Schools avoid buying together because of lack of time and training
A lack of time and expertise is preventing schools from buying goods and services collaboratively - and easing pressure on tight budgets, according to a new survey.
While the vast majority of respondents (87 per cent) to the second annual National School Procurement Survey (NSPS14) believe their school could save money by purchasing collaboratively with other schools, few believe they have the in-house expertise.
Over 60 per cent of respondents said there was no-one in their schools with the responsibility to identify how their school could purchase supplies collaboratively with other schools, while just 24 per cent said they had partnership agreements with other schools for joint purchasing.
Over 64 per cent said that time was the main barrier to them working with other schools to purchase collaboratively. Collaborative purchasing not being seen as a priority and lack of expertise were also listed as key challenges.
A formal framework, such as a partnership or trading company, training and time were suggested as main factors that would encourage schools to start working collaboratively with others. Understanding legal issues in joint procurement and contracts and managing contract performance were key areas that could be addressed by training. Respondents also suggested that suppliers could do more to make it easier for schools to purchase collaboratively from them.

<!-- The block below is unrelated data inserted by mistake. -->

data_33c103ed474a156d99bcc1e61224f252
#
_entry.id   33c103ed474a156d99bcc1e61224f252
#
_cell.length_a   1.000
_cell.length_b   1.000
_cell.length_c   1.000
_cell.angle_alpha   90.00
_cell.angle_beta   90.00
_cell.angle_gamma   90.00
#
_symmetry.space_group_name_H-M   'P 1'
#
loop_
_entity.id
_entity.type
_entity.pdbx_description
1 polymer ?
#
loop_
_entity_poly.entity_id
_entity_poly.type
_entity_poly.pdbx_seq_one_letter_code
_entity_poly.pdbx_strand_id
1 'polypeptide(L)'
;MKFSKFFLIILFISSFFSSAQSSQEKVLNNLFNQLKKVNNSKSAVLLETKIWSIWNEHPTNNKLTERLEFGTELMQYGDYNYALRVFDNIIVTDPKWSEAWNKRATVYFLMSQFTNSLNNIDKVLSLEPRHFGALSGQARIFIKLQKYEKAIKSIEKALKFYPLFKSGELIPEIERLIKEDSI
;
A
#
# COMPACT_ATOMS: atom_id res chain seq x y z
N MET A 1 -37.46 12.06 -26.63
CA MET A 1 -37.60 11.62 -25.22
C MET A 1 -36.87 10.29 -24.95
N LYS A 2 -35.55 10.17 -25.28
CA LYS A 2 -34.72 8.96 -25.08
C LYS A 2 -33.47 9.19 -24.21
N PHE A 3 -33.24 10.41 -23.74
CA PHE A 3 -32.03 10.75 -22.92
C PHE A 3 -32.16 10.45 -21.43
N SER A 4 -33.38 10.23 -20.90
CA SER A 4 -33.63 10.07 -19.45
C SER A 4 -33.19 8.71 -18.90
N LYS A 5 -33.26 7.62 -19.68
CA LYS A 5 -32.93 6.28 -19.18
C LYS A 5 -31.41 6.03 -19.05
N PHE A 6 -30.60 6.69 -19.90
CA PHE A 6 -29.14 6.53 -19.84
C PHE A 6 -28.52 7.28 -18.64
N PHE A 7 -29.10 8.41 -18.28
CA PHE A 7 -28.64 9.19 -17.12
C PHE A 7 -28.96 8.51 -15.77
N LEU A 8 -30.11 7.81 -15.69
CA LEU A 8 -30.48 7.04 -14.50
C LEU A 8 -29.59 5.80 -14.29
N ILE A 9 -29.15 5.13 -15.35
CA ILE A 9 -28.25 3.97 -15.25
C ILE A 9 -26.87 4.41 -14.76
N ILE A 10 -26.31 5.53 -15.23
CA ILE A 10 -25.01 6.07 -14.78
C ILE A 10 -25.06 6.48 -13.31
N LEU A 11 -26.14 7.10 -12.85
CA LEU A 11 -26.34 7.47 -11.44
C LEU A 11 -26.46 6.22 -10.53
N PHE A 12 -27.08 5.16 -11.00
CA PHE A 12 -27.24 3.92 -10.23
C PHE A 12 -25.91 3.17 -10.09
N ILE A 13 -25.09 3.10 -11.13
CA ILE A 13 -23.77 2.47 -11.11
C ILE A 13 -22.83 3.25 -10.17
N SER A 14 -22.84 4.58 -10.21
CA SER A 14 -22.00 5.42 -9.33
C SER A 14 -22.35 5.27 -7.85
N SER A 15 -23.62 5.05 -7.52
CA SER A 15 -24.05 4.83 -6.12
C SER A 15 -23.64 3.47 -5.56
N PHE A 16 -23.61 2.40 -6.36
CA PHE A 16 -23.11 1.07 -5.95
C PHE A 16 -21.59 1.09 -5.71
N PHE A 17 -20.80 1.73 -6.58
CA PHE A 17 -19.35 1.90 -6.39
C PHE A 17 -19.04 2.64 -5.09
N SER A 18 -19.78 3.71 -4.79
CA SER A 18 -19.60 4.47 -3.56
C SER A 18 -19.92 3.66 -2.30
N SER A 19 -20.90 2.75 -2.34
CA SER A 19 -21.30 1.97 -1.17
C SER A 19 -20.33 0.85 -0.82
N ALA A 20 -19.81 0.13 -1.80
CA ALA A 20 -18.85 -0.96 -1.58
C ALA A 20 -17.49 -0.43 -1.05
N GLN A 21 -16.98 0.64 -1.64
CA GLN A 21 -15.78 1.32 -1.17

NSPS14 was carried out online by Incensu, the register of school suppliers, in July 2014. The survey of 106 school business managers, headteachers, bursars and governors in mainly state schools across England was supported by a range of partners, including the National Association of School Business Managers (NASBM).
Peter Melville, a school business director at an Essex academy and Incensu co-founder, said: “The findings show that schools are enthusiastic about collaboration because of the large savings it can deliver but time, expertise and structures are lagging far behind.
“The findings show that more training is key to help schools collaborate on the purchasing of goods and services. This should become a major element in the formal training of school business managers. The government could also fund training programmes to support schools realise their ambitions for more collaborative purchasing.”
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